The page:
|Home | About | Journals | Submit | Contact Us | Français|
P.M Tiidus, editor. , Editor. Human Kinetics, 2008, 337pp., CAN $93.95 ISBN: 978-07360-5867-4.
Dr. Tiidus, professor and chair of the department of kinesiology and physical education at Wilfred Laurier University in Waterloo, Ontario, Canada, has constructed a text book to convey topics related to exercise and overuse induced skeletal muscle damage and repair mechanisms and their application. This text book contains 21 chapters, divided into 3 main sections reviewing current research related to the mechanism and repair of muscle damage, muscle damage and repair as it relates to issues in specific populations and critical appraisal of specific interventions that have been utilized for the treatment of muscle damage. Each chapter was well represented and closed with summaries to consolidate the material presented.
Section one focused on the physiology of muscle damage and repair. Each chapter effectively described the pathophysiology and histology of muscle damage and repair. However, it is important to note that the majority of research presented focused on animal models and one should take caution when trying to extrapolate this information to humans.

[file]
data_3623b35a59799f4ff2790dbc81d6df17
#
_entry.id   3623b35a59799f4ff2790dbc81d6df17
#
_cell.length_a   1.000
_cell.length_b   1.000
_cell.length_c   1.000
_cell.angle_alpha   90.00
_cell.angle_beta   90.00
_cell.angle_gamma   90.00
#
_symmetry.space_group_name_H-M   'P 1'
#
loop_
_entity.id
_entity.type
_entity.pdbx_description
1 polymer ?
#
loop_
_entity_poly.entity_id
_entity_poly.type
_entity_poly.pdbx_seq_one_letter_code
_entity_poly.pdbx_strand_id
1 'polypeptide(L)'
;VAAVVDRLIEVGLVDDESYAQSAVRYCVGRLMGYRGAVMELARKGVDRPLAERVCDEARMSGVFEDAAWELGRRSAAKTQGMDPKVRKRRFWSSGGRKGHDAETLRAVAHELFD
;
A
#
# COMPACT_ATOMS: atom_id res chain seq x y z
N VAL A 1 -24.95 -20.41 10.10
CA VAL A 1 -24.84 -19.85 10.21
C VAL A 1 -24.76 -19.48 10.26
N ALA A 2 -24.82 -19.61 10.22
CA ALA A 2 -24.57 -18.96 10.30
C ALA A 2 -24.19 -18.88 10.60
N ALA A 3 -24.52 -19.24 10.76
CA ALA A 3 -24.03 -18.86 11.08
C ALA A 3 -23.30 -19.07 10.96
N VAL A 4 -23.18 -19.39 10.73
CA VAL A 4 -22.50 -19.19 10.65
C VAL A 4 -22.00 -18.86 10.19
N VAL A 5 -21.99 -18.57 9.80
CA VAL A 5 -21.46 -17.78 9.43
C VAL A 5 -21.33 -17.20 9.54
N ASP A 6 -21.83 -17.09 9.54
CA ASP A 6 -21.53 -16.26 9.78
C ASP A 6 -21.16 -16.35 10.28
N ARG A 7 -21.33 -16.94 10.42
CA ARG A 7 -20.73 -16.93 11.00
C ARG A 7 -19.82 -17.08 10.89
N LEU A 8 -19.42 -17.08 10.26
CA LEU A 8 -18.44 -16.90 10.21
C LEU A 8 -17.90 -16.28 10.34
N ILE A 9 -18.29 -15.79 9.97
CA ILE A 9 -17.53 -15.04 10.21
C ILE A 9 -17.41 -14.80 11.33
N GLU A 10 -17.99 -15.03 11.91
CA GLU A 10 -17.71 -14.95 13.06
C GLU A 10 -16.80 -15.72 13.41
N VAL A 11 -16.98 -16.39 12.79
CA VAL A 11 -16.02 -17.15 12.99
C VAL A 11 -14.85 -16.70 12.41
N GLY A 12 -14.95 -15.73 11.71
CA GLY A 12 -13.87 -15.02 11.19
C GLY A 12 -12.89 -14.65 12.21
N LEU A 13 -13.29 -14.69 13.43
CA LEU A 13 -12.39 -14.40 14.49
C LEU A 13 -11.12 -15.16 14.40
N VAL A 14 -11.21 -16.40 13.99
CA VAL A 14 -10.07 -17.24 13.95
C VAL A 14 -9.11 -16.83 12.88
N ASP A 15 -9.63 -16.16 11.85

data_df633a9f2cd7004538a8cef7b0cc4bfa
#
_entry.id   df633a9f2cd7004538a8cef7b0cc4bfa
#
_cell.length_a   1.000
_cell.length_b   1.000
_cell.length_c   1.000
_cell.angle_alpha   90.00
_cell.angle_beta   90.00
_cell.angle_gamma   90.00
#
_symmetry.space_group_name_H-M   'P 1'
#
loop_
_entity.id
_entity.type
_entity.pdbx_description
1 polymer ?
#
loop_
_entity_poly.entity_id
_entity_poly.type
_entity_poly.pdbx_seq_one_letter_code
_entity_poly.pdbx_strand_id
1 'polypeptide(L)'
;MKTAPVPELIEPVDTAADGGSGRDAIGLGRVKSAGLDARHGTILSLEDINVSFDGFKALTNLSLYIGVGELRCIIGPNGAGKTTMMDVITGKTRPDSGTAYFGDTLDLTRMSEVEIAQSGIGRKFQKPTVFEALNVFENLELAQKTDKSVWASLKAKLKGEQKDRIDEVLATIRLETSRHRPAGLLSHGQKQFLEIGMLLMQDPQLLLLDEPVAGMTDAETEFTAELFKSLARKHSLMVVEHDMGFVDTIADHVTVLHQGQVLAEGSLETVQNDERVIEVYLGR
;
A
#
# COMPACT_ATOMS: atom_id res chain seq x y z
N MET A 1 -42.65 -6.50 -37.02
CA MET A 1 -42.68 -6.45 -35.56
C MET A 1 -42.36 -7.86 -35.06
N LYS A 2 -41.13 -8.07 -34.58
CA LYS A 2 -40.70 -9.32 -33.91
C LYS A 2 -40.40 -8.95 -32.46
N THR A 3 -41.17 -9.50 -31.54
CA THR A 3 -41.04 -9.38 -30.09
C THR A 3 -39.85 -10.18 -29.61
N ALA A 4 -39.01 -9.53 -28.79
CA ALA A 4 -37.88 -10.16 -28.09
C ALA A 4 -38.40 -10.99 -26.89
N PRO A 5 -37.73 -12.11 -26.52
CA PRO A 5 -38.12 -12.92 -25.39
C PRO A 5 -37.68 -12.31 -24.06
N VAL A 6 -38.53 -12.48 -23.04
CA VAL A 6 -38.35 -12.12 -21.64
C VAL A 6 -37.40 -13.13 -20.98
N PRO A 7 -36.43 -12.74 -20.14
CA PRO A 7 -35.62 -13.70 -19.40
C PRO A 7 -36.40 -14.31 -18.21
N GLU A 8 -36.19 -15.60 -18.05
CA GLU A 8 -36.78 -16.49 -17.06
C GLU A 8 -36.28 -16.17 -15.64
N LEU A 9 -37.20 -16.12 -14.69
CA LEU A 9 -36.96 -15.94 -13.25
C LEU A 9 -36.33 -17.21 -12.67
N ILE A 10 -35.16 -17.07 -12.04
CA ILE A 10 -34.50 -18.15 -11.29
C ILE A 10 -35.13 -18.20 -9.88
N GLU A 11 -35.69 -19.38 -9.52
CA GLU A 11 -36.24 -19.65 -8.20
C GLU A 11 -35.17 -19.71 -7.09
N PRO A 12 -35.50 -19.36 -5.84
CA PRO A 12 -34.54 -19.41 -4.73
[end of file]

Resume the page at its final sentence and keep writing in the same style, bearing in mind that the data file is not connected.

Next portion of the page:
Section two described the correlation between muscle damage and repair as it relates to diabetes, hormonal influences, Duchenne muscular dystrophy, changes with aging and workplace injuries. It provided a thorough understanding of the types of pathological and muscular overuse conditions which, can be applied clinically to help identify the mechanism of muscle injury.
Section three provided information regarding specific interventions used to treat muscle damage. It provided health practitioners with recent research regarding theory, application and effectiveness of interventions to guide treatment and rehabilitation protocols.
This text book provided a suitable description of muscle damage and repair in the format of a narrative literature review. It is advised that the reader should have a background in the topics of cellular biology, histology, immunology, muscle physiology and pathology as the authors assume readers possess basic science knowledge.
In conclusion, I would recommend this text to students and health practitioners as it is an efficient reference in understanding the pathophysiology of skeletal muscle damage and repair. However, in terms of treatment modalities I would recommend using a different source as it does not include all aspects of conservative care.